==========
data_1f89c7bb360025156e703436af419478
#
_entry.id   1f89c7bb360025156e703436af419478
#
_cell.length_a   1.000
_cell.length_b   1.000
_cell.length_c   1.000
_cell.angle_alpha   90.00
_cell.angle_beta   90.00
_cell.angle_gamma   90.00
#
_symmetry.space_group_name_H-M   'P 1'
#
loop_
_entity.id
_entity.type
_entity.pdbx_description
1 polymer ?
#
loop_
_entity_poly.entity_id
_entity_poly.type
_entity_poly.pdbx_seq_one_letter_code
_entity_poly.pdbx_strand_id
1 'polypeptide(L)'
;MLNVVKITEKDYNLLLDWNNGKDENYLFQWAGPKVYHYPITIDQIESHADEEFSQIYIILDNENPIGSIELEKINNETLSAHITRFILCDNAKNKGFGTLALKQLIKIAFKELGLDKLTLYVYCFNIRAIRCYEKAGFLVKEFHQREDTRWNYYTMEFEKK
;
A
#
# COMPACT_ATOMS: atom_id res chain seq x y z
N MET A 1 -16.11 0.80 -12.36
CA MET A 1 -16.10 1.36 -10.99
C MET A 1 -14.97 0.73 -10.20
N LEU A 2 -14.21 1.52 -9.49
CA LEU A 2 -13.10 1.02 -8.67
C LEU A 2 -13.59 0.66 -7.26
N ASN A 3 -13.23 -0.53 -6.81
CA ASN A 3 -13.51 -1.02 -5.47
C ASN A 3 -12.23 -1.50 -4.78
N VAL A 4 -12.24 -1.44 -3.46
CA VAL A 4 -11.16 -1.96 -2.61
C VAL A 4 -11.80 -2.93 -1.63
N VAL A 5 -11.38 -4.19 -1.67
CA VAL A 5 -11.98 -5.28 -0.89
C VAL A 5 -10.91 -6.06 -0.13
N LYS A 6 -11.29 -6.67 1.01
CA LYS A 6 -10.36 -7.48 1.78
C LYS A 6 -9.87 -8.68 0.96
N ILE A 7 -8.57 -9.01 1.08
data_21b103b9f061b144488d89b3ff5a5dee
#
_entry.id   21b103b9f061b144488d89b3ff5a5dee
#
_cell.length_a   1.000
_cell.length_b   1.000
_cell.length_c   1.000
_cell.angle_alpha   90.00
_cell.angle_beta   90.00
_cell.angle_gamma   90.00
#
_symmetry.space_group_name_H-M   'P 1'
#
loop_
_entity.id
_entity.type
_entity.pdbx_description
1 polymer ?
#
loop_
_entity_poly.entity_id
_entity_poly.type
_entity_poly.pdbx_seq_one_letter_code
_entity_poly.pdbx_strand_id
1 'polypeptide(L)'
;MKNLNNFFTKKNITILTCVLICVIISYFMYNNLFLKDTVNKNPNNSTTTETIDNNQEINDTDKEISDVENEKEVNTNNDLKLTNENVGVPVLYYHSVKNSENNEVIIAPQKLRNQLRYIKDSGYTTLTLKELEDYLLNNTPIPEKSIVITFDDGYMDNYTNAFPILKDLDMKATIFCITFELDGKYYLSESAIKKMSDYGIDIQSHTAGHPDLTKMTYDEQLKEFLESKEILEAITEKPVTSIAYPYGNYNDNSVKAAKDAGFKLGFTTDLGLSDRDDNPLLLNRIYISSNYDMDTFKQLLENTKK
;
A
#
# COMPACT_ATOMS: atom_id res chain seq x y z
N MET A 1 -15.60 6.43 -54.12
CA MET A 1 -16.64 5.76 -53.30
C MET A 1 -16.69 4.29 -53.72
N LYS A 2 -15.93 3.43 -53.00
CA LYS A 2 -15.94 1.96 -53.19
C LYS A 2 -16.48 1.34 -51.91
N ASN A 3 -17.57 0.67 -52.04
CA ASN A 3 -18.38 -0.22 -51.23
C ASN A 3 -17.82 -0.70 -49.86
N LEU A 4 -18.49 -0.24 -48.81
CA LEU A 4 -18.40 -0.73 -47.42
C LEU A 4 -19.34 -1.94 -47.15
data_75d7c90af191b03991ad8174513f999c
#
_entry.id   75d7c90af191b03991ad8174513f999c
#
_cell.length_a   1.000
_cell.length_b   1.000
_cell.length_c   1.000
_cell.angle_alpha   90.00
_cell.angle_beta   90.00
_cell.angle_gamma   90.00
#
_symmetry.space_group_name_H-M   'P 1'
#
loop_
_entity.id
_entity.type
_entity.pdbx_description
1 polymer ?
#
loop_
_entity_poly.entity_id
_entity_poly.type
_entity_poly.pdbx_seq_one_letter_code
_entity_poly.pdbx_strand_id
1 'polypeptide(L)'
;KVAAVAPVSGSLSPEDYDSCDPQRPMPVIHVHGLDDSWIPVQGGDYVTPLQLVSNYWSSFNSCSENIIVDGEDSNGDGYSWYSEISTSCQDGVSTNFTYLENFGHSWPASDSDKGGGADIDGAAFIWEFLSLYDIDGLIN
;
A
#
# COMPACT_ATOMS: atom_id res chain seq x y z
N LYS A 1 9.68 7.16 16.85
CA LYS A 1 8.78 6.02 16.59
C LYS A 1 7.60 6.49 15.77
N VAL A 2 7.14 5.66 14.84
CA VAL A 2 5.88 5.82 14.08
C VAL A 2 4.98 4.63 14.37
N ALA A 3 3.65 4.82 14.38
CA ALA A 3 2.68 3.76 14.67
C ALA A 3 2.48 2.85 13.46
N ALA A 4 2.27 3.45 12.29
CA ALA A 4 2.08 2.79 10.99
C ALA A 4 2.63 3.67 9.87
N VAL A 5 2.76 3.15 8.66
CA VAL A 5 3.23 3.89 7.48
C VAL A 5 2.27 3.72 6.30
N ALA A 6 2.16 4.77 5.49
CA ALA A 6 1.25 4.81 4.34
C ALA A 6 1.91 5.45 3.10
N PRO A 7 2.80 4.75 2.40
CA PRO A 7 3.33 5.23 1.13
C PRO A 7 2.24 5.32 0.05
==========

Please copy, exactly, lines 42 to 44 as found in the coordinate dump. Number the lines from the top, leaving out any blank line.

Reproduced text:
C VAL A 4 -11.80 -2.93 -1.63
N VAL A 5 -11.38 -4.19 -1.67
CA VAL A 5 -11.98 -5.28 -0.89